Magazine article The Christian Century

Why, God?

Magazine article The Christian Century

Why, God?

Article excerpt

PERHAPS IT WAS John Wesley who observed that a preacher has only a few things to say, only a few sermons to preach, and that the task of preaching is a matter of addressing in newly creative and energetic ways the few essential themes. After four decades of preaching, I'm ready to agree. The few sermons we all have are related to the basic questions people ask--about guilt and grace, forgiveness and restoration, life and death, the reality of evil and suffering and the goodness of God.

The lectionary Psalm for the second Sunday in January was Psalm 29: "The voice of the Lord is over the water." Those words powerfully intersected with the news of the horrific deaths and suffering caused by the tsunami in South Asia. They present us clearly with the questions that are on the minds of so many: Why did God do this or allow this to happen? Where was God? What is God? Such questions lurk also in calmer times, beneath the surface of comfortable lives.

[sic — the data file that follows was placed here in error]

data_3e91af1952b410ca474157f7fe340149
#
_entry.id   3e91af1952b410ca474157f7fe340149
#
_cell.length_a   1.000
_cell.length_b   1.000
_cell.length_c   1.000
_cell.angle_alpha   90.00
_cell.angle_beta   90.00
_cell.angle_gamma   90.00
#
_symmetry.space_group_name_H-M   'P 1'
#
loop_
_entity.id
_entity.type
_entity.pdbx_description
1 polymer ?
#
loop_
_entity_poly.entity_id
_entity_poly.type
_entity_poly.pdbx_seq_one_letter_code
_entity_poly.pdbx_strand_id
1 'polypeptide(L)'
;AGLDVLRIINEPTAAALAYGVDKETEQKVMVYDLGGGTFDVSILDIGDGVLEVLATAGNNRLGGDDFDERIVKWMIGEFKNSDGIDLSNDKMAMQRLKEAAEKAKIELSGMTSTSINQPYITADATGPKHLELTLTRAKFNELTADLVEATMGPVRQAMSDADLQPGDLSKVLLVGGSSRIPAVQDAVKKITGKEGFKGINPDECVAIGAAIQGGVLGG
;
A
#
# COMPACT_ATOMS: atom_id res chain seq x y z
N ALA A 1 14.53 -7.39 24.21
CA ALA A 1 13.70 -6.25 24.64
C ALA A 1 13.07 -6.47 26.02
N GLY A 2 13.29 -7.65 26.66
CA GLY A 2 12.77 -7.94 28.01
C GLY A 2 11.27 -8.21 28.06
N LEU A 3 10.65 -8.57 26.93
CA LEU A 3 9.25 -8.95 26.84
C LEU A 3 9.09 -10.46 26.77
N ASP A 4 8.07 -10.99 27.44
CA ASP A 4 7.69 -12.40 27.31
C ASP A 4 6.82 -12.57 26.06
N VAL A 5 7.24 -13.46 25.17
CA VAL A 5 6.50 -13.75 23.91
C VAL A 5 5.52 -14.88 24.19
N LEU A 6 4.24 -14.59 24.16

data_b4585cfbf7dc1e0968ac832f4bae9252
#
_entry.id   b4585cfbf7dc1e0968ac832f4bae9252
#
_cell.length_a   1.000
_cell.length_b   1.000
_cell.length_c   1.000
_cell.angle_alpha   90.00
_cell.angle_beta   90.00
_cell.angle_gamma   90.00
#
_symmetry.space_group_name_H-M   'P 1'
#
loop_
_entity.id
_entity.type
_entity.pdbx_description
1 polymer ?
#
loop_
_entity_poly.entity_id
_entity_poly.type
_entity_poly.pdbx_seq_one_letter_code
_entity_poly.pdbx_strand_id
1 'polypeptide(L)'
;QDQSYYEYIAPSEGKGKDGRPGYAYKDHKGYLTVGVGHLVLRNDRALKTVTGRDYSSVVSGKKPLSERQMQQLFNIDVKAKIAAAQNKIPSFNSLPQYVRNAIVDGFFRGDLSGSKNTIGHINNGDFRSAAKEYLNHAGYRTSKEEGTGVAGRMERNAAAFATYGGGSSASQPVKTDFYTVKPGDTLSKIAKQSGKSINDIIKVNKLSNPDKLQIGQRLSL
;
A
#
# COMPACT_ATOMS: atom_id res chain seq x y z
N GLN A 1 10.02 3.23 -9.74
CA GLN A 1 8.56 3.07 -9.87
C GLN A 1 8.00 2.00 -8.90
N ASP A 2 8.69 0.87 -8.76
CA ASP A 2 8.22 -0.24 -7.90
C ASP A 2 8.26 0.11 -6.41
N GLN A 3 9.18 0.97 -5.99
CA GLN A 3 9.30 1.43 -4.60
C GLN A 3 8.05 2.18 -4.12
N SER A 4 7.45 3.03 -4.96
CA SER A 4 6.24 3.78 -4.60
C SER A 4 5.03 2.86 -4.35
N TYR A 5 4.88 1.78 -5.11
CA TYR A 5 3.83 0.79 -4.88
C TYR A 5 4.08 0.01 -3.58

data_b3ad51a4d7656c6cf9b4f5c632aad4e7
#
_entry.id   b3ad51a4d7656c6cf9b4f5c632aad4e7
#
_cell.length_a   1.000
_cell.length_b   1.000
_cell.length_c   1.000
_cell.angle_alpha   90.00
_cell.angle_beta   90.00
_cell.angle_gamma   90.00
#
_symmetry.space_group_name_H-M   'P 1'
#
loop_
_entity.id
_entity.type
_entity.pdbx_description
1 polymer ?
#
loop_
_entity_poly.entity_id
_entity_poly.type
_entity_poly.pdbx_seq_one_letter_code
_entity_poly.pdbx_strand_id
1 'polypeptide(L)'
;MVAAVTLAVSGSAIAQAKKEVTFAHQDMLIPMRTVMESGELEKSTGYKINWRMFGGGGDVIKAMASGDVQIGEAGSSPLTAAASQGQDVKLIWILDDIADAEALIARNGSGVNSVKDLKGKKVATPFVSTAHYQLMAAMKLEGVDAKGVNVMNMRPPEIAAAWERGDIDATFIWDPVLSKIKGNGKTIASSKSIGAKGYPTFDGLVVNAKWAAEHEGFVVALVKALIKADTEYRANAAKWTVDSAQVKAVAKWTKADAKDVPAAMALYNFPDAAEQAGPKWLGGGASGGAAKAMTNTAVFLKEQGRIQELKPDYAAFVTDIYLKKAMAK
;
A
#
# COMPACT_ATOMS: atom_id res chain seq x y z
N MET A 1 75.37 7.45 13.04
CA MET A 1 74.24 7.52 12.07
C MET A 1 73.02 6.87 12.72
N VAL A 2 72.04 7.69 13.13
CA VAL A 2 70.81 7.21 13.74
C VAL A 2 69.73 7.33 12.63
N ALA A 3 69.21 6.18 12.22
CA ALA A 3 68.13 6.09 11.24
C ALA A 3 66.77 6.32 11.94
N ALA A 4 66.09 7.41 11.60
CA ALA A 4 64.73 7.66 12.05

Among the most worn and underlined books in my library are the ones that offer some help in understanding, framing and responding to these questions. They include:

A Cry of Absence: Reflections for the Winter of the Heart, by Martin E. Marty (Harper & Row, 1983). This is a beautiful book, written after the death of the author's first wife, which employs the Psalter to explore the silence and absence of God in the heart broken by loss. Marty's daughter-in-law Susan contributed spare, elegant sketches for each chapter. …

Search by... Author
Show... All Results Primary Sources Peer-reviewed

Oops!

An unknown error has occurred. Please click the button below to reload the page. If the problem persists, please try again in a little while.